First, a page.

Stop and think about this: your competitors aren't doing any of this. They threw a resume out into Jobland and they're sitting on the couch watching the game.  And they'll be doing the same thing a month from now while you're preparing for your final interview.

 
 
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You know you should make a list of prospective employers in your area.  But is it worth your time and effort?  Yes. Building your list will help you focus your efforts.  Focusing your efforts is what a good job search is all about. 

Additionally, this is a job search task where the journey is  as productive as the end result. 




How building your list can help you find a job faster
Build your list through research and by asking others for additions.


1.   You'll learn what's happening in your industry in your area.

2.   You'll build and deepen relationships in the process of doing your research when you ask
       for additions in your LinkedIn groups, on Twitter and Facebook, and in Google +, Beyond.com,
       and other communities.

3.   You'll gain credibility through the discussions you'll have as you research companies within
       your professional and industry organizations


4.   You'll have a great topic of conversation for networking events, one that slyly alerts others
       that you are in transition, while giving the other person a way to help.

5.   You'll engage your Board of Advisors. 

6.    Researching new companies to add to your list is a
task
that is minimally challenging, but    
        keeps you moving forward in your job search when you are waiting to hear back after an
        interview or expecting an offer.

7.    It's a productive
way to start or end the day or to continue to move forward while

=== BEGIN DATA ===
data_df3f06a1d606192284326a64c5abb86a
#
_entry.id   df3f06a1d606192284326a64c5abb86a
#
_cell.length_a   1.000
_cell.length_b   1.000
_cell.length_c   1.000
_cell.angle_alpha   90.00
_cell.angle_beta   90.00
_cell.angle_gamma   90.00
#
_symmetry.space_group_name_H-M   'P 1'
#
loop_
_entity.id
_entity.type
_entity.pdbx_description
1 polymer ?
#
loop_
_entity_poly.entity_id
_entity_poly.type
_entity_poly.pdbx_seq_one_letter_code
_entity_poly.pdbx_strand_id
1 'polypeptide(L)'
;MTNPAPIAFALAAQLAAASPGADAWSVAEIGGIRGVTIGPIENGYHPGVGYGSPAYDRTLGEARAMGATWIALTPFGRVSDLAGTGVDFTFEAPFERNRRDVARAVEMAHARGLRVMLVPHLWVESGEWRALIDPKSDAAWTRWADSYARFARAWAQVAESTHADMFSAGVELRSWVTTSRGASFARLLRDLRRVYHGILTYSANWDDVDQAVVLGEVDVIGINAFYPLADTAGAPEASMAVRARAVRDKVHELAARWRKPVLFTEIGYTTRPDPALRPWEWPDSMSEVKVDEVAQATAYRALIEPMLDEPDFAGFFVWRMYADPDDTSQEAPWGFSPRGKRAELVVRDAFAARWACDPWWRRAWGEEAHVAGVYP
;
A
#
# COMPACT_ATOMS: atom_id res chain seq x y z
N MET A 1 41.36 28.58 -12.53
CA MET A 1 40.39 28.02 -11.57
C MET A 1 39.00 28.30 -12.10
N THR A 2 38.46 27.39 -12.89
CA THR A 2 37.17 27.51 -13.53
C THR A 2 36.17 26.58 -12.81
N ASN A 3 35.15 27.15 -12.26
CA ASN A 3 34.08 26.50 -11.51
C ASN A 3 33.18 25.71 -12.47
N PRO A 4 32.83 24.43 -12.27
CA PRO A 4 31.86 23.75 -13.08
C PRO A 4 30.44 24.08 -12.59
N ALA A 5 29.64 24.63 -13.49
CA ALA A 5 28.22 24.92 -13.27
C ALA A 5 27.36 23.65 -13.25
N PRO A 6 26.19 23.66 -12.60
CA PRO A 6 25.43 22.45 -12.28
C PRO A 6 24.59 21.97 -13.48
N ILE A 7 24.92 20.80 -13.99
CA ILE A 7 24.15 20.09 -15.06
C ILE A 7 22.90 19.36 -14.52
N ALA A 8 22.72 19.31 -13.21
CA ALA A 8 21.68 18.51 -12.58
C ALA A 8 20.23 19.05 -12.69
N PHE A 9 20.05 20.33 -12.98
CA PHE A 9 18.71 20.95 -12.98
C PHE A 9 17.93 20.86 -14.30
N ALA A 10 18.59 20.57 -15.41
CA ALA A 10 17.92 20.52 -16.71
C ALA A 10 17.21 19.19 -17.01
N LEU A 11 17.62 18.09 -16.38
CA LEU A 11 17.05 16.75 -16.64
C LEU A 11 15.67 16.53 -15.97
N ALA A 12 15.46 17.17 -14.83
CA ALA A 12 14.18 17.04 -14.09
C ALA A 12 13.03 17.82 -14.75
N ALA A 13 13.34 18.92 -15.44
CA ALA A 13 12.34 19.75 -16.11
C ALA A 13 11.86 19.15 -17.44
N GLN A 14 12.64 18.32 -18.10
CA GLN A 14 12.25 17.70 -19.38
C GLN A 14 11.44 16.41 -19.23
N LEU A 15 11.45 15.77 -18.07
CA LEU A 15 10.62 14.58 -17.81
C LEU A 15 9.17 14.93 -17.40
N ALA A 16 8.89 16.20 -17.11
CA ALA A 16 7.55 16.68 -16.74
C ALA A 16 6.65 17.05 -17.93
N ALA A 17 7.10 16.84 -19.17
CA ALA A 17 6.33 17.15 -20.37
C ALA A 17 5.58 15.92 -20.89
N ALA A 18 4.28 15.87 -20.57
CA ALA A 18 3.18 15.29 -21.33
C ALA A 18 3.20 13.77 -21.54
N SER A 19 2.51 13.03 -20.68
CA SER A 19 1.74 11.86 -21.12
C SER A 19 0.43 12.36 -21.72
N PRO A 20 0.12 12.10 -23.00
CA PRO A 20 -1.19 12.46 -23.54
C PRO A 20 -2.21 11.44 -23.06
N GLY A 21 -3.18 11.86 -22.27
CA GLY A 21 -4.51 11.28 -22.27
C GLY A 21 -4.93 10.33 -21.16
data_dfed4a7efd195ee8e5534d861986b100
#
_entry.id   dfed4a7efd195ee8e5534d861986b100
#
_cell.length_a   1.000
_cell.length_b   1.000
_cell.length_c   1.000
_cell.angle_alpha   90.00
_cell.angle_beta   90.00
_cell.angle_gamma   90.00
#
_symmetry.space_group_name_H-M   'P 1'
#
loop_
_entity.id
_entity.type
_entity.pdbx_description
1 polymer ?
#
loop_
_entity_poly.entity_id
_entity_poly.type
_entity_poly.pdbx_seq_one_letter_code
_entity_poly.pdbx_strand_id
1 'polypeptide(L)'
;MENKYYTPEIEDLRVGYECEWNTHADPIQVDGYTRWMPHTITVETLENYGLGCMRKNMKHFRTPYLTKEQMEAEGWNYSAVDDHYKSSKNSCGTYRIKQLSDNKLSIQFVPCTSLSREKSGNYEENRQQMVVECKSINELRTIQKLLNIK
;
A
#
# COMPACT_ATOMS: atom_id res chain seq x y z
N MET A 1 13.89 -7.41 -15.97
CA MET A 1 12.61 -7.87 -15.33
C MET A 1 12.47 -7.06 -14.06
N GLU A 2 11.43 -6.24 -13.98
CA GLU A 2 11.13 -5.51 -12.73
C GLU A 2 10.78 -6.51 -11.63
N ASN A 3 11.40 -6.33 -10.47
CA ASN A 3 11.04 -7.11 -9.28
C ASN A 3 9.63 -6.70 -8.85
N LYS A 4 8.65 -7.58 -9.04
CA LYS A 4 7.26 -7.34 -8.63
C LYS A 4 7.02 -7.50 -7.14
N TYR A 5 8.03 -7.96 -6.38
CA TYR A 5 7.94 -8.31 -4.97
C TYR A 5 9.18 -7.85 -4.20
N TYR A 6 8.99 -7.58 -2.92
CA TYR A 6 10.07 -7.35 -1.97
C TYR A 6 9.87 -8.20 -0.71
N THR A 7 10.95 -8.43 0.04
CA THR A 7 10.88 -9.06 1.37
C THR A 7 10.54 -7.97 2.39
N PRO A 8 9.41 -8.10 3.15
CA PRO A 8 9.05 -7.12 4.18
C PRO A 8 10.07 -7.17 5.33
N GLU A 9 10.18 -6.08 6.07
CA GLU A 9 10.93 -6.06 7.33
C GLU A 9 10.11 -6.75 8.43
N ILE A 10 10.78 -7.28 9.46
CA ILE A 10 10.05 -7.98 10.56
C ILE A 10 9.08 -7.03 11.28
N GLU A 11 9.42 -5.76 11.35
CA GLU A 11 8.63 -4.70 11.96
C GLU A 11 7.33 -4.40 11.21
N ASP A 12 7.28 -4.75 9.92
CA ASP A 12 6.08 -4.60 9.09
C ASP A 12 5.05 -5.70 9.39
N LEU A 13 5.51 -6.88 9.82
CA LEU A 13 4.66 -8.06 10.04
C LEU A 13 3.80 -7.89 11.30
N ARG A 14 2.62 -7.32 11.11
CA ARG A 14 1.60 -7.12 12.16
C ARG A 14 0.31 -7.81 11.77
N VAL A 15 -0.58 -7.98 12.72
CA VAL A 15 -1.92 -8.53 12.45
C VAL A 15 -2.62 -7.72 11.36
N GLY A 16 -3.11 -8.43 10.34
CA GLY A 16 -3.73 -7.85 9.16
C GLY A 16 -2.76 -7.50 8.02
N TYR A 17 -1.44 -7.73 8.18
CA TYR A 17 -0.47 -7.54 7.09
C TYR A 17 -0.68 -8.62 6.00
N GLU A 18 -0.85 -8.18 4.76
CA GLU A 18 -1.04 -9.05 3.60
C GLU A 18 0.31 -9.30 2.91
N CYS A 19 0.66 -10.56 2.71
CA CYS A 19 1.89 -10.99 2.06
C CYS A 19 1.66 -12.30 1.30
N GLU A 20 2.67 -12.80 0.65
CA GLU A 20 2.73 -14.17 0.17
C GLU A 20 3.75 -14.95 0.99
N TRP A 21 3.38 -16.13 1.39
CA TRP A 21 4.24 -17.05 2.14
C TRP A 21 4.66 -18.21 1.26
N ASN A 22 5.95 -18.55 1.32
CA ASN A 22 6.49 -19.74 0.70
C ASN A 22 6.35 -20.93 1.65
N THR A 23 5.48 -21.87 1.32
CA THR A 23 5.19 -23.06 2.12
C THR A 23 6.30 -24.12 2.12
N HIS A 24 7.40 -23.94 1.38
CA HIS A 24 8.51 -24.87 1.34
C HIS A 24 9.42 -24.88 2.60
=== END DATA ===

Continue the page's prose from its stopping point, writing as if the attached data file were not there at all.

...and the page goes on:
you're waiting to hear back on an interview or a job offer.


How "working" your list can
help you find a job faster
Now "
work" your list by completing a variety of tasks for each
prospective employer. 

8.    Set up search agents on major job posting sites (like Indeed.com).

9.    Set up search agents on each prospective employer's career site.

10.
  Connect on LinkedIn and build a relationship with the internal or external recruiter.

11.  Connect on LinkedIn and build a relationship with at least one current employee and review
        others' profiles to learn about the background of people hired for your role.

12.  Follow the company on Facebook and Twitter to stay updated on happenings.

13.  Add the company to your "watch list" on Glassdoor to learn about employee perceptions,
        salaries and interview practices. 

14.  Set up Google alerts for each company. 

15.  
Solicit information interviews using "working on your Target Company List" or "getting to
        know local employers" as a rationale for meeting.



How this works in real life
Recently I worked with a client, Sam, who was seeking a job in a particular niche in IT.  He arrived at the place in his How to Get a Job in 90 Days Plan where he was to find local employers who did the type of work in which he was an expert.  He was not excited about this task.  Sam saw these types of activities as a distraction from his main activity, which was to cruise online job postings and send in resumes.  He was a "no frills, no distractions" kind of guy.  He was also unemployed a lot longer than he expected. So he dug in. 

Sam was surprised at the number of prospective employers he had never considered.  That was the good news.  The bad news was that most of these prospective employers had abandoned the type of work that was his expertise.  [How did you know this? He used LinkedIn groups to ask questions.] It seemed that while Sam had been working on a long-term overseas assignment, IT departments had moved on to other technologies.